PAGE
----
Other highly-regarded books included the Xenogenesis trilogy — Dawn (1987), Adulthood Rites,(1988), and Imago (1989). The two-part Parable series — Parable of the Sower (1993) and Parable of the Talents (1998) are also among Butler’s best-known works.
For Octavia Butler, science fiction wasn’t merely a vehicle for escaping into fantasy, but a means to explore universal issues that face humanity. Her deep and abiding interest in and observation of human nature — even within fantastical realms — is what makes her work so compelling, and complex. And yet her storytelling is flowing and natural. Many of her novels are tightly plotted page-turners. Many of her protagonists are strong and believable black women.
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Recognition and awards
Once Butler’s books appeared in print regularly, it didn’t take long for the literary world to take note. “Speech Sounds” won the 1984 Best Short Story Hugo Award, and the same year, the novella “Bloodchild” won a Nebula Award. Many other awards followed.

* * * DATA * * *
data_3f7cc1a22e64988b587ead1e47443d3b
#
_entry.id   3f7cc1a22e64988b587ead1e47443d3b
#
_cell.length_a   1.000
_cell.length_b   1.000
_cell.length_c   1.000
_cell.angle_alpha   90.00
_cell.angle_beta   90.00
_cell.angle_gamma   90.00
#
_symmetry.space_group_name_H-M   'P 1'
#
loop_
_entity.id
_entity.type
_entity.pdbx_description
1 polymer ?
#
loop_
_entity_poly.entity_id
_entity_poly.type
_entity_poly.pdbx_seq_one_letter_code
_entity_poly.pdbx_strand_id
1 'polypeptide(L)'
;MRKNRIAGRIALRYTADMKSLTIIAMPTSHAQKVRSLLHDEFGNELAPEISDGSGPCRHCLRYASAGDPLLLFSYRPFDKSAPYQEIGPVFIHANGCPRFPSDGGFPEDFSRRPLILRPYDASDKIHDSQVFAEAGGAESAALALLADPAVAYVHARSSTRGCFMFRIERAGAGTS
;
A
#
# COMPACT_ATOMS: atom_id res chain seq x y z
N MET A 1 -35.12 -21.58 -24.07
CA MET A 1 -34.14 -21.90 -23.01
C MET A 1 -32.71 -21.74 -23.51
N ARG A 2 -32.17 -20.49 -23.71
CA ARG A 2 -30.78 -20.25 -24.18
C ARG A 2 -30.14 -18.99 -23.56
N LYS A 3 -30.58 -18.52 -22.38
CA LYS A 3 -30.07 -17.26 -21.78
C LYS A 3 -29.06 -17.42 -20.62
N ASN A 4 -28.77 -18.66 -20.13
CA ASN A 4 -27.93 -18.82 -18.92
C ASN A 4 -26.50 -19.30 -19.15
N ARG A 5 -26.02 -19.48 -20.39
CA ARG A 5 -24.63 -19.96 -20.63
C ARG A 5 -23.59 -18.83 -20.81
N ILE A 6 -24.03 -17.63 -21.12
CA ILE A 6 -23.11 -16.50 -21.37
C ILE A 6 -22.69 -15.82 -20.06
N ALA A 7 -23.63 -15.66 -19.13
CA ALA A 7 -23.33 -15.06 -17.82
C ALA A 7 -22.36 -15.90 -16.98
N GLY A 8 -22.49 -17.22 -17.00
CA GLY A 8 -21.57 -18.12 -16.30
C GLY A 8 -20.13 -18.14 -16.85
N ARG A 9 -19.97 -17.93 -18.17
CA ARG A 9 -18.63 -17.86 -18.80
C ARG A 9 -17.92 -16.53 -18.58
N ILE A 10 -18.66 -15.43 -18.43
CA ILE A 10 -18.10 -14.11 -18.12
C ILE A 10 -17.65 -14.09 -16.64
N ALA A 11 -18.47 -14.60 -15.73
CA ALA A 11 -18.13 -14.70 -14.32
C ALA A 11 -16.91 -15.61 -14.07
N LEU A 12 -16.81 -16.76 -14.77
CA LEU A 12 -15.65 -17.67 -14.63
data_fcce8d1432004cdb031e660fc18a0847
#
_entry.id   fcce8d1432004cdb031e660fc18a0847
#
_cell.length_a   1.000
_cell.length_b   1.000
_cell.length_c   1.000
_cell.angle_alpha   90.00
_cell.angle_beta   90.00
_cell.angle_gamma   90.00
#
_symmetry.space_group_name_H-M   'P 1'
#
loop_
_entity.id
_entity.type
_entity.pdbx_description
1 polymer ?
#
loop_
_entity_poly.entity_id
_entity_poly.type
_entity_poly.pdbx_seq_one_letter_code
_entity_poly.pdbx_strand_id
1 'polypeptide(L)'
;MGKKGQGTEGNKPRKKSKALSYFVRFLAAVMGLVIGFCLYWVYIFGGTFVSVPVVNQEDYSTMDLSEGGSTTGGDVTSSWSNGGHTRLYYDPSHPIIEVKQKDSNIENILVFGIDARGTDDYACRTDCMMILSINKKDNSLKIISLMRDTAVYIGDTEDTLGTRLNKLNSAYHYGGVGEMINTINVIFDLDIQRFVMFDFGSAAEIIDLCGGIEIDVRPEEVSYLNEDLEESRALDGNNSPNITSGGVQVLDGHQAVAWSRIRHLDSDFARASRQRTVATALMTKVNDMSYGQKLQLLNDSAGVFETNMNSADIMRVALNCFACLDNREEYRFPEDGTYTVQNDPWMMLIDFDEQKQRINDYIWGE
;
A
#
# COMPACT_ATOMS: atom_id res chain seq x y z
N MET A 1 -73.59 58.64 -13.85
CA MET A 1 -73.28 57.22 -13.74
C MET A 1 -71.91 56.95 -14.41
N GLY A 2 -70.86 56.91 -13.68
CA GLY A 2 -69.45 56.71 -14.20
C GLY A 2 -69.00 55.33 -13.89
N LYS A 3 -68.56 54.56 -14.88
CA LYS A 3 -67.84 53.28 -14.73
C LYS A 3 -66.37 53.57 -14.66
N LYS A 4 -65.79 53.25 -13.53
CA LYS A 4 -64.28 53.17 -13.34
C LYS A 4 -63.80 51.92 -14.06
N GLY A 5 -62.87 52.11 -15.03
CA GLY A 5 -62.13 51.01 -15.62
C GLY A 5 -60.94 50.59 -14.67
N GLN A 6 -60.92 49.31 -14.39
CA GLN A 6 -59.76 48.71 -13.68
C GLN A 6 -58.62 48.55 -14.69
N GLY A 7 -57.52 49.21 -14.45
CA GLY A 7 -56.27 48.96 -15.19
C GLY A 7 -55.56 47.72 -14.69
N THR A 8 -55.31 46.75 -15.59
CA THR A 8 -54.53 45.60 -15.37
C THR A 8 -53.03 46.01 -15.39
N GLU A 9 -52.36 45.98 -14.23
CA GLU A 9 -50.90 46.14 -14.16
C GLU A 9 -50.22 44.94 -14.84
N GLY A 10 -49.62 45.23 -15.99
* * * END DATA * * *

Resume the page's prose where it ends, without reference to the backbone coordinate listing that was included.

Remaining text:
In 1995, Butler became the first science fiction writer ever to be awarded a MacArthur Foundation“genius” grant. This made it possible for her to buy a house for her mother and herself.
Octavia Butler came to be known as “The Grand Dame of Science Fiction.” The Los Angeles Times quoted her as saying, “I’m black, I’m solitary, I’ve always been an outsider.” In her novels, she presented characters who had to endure, make compromises, and sometimes accept radical change as a means of survival. Though sometimes presented in fantastical settings, she left no doubt that her protagonists were emblematic of historically exploited minorities.
Butler was an important catalyst in a literary movement called Afro-Futurism world, which depicts black characters as central to sci-fi realms.
After her mother died in 1999, Butler moved to Seattle. She began to experience ill health, depression, and writer’s block. Numerous projects were started and abandoned, but she managed a final novel, Fledgling (2005).
She died in 2006 in Seattle, Washington at her home. She was 58 years old. Though she had been suffering from an increasing number of health problems, the exact cause of her death, which may have been exacerbated by a fall, is unknown, though it has been said she may have died of a stroke or head injuries.
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Octavia Butler page on Amazon
More about Octavia Butler on this site
- Octavia Butler Quotes on Writing and Human Nature
- 12 Fast Facts About Octavia Butler
- Quotes from Kindred
- The Theme of Survival in Kindred
Parable series (also known as Earthseed)
Other novels and short story collections
- Octavia E. Butler website
- Octavia E. Butler Legacy Network
- Reader discussion of Butler’s books on Goodreads
- Octavia E. Butler papers (Huntington Library, Pasadena, CA)